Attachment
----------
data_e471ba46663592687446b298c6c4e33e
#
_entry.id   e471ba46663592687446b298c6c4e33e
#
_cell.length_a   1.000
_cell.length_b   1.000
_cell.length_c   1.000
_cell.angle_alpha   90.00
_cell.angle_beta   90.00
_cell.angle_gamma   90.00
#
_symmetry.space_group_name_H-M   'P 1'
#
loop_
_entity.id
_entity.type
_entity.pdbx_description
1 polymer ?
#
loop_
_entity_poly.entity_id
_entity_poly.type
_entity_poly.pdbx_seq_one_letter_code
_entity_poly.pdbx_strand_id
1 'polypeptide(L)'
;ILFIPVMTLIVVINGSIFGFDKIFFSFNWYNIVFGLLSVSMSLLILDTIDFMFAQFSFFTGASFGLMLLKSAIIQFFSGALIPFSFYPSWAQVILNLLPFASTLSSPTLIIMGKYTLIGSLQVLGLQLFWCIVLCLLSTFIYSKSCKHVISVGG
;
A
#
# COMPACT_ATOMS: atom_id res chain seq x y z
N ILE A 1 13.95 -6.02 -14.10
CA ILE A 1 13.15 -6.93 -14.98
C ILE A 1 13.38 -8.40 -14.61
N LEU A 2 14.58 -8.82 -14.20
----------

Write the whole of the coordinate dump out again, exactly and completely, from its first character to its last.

data_e471ba46663592687446b298c6c4e33e
#
_entry.id   e471ba46663592687446b298c6c4e33e
#
_cell.length_a   1.000
_cell.length_b   1.000
_cell.length_c   1.000
_cell.angle_alpha   90.00
_cell.angle_beta   90.00
_cell.angle_gamma   90.00
#
_symmetry.space_group_name_H-M   'P 1'
#
loop_
_entity.id
_entity.type
_entity.pdbx_description
1 polymer ?
#
loop_
_entity_poly.entity_id
_entity_poly.type
_entity_poly.pdbx_seq_one_letter_code
_entity_poly.pdbx_strand_id
1 'polypeptide(L)'
;ILFIPVMTLIVVINGSIFGFDKIFFSFNWYNIVFGLLSVSMSLLILDTIDFMFAQFSFFTGASFGLMLLKSAIIQFFSGALIPFSFYPSWAQVILNLLPFASTLSSPTLIIMGKYTLIGSLQVLGLQLFWCIVLCLLSTFIYSKSCKHVISVGG
;
A
#
# COMPACT_ATOMS: atom_id res chain seq x y z
N ILE A 1 13.95 -6.02 -14.10
CA ILE A 1 13.15 -6.93 -14.98
C ILE A 1 13.38 -8.40 -14.61
N LEU A 2 14.58 -8.82 -14.20